An Easter Franchising Tip from Einstein

My mum likes to worry. The other night she was in the back of the car telling us how worried she had been over the past few weeks, but how relieved she was that everything ended up okay. My wife gently asked, “So what’s the lesson in that?” Mum paused for a few seconds and replied thoughtfully, “Well, I guess if you worry enough, everything works out.” I’m not sure if she was serious or just teasing but we both laughed out loud.

Have you noticed that once someone gets an idea in their head about the way the world works, they seem to only notice the things that prove their theory? Psychologists call this “cognitive dissonance”. It works like this. We all like to think of ourselves as smart, reasonable people. When faced with information that makes us look bad or contradicts what we believe to be true (our cognitions), we ignore it or rationalise the facts to suit our position. For instance, people who steal will often justify their actions by demonising the person or business they stole from.

The Self-Serving Bias

This aspect of human psychology is also known as “the self-serving bias” and it’s a regular feature of the franchising landscape. For instance when things are going well for the franchisee, it’s because of their hard work, creativity and superior business acumen. But when things are not going well it’s usually the franchisor’s fault. If you are a franchisor you may be smiling. But how often have you taken the credit when your franchisees’ sales are up, boasting about the strength of your marketing or your business model? But when sales are down, do you consider it might be a good time to review your model or the quality of your support? If we’re honest you probably more likely grumble that franchisees are not trying hard enough to drive their sales!

I raise this issue of the self-serving bias because, with the review of the Australian Franchising Code of Conduct, I have noticed a resurgence of activity by certain people and groups who believe franchisees need to be protected from “greedy, opportunistic, bullying franchisors”. Of course the media loves this dramatic angle and often feeds the bias. Sometimes this prejudice has been born out of an unfortunate situation where people have lost money, status or influence and are looking for someone to blame. Sometimes it is fuelled by political self-interest or limelight seeking. Either way, once someone has an idea in their head that they are right and good, while others are bad and wrong, they are likely to stop listening to evidence to the contrary.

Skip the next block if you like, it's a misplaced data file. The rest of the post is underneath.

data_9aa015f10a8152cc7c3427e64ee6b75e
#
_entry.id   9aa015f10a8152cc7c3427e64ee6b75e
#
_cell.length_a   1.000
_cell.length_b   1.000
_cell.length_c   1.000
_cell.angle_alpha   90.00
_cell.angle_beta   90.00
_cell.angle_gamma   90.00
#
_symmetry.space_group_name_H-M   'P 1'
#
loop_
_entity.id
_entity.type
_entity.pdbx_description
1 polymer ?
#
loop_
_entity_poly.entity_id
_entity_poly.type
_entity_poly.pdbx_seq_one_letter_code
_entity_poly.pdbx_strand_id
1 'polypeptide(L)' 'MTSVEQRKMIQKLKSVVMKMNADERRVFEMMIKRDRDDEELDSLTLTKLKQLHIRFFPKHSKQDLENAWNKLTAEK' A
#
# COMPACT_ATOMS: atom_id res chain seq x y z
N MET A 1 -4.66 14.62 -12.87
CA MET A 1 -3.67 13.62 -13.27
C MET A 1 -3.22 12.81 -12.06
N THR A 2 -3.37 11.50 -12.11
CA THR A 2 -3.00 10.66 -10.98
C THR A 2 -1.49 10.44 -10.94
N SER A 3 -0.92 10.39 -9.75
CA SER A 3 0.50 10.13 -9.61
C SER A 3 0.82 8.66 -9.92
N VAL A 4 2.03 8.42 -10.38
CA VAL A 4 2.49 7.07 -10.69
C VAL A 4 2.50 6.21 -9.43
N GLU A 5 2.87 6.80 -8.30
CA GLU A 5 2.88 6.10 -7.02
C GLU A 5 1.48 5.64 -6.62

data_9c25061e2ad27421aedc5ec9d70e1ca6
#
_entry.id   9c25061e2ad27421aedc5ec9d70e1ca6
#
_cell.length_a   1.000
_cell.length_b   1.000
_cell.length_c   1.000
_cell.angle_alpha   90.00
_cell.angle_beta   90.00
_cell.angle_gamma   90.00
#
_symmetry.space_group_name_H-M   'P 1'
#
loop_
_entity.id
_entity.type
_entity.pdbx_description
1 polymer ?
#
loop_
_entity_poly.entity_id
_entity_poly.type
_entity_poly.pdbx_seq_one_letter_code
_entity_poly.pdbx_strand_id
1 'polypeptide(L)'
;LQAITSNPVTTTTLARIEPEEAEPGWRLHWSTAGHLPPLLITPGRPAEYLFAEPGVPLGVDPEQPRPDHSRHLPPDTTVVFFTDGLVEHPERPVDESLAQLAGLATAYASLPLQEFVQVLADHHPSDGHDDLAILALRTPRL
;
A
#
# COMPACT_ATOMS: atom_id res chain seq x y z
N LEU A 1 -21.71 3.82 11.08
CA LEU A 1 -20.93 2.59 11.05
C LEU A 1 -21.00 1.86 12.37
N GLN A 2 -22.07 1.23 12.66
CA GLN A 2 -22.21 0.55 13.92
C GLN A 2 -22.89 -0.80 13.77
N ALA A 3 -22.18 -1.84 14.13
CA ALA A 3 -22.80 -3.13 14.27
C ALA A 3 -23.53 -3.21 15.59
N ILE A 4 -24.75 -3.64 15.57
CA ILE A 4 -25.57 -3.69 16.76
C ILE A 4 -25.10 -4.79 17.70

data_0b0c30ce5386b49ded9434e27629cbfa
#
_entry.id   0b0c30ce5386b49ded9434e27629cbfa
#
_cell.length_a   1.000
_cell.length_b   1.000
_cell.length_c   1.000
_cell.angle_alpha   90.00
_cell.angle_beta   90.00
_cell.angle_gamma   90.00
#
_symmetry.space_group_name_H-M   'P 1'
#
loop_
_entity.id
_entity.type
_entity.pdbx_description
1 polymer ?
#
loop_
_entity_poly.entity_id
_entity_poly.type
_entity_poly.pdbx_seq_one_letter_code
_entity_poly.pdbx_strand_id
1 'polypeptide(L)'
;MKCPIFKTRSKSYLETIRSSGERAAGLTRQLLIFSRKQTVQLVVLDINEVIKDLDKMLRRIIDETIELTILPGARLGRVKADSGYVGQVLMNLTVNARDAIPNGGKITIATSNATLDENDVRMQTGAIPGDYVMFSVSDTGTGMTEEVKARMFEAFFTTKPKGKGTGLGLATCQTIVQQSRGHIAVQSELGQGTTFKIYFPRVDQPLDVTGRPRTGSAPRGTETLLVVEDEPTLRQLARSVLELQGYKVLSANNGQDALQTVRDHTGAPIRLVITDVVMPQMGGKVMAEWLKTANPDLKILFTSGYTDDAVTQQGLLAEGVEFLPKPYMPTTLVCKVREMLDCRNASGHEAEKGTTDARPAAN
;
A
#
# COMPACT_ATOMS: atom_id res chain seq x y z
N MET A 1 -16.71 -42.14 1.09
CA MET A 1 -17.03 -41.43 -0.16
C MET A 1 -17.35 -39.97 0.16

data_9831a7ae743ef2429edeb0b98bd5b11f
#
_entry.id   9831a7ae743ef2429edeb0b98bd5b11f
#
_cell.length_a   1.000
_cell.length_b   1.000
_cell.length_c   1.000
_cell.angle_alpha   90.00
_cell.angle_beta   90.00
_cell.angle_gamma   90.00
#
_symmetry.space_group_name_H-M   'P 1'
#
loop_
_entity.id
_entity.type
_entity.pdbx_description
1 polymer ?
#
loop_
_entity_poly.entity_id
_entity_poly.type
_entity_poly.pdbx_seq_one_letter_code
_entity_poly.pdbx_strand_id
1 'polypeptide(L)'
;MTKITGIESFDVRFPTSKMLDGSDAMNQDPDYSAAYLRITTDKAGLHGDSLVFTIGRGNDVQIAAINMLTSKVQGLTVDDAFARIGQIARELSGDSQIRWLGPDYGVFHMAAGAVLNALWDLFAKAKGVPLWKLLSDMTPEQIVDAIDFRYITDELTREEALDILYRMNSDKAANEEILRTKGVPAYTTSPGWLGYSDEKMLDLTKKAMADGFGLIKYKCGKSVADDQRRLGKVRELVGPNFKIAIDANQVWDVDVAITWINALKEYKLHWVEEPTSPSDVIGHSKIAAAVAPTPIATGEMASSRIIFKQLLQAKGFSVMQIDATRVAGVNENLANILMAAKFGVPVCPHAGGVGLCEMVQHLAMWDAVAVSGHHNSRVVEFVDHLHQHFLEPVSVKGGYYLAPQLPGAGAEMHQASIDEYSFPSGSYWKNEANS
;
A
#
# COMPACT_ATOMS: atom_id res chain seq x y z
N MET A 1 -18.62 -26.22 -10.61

It’s hard not to jump to the defensive

Keeping an open mind and listening, really listening, to others who see things differently to us is hard because it goes against our instincts, and sometimes our self-interest. It’s why human history is filled with the sort of bigotry and prejudice that makes us wince when we look back with the wisdom of hindsight. It takes courage and intelligence to have strong views and to be prepared to modify these in the face of new information.

This is where Einstein comes in. He said, “The world as we see it is only the world as we see it. Others may see it differently”. What I find powerful about this statement is, when we realise this, and are prepared to open our minds to other possibilities, we give others permission to do the same. Most of us will have felt at one time or another that we’ve been unfairly judged by the prejudice of others. At these times it’s hard not to jump to the defensive. Taking Einstein’s point further, if we’re able to stop, take a deep breath, and consider why they think this way, new possibilities sometimes emerge.

I hope you have a safe and peaceful Easter.

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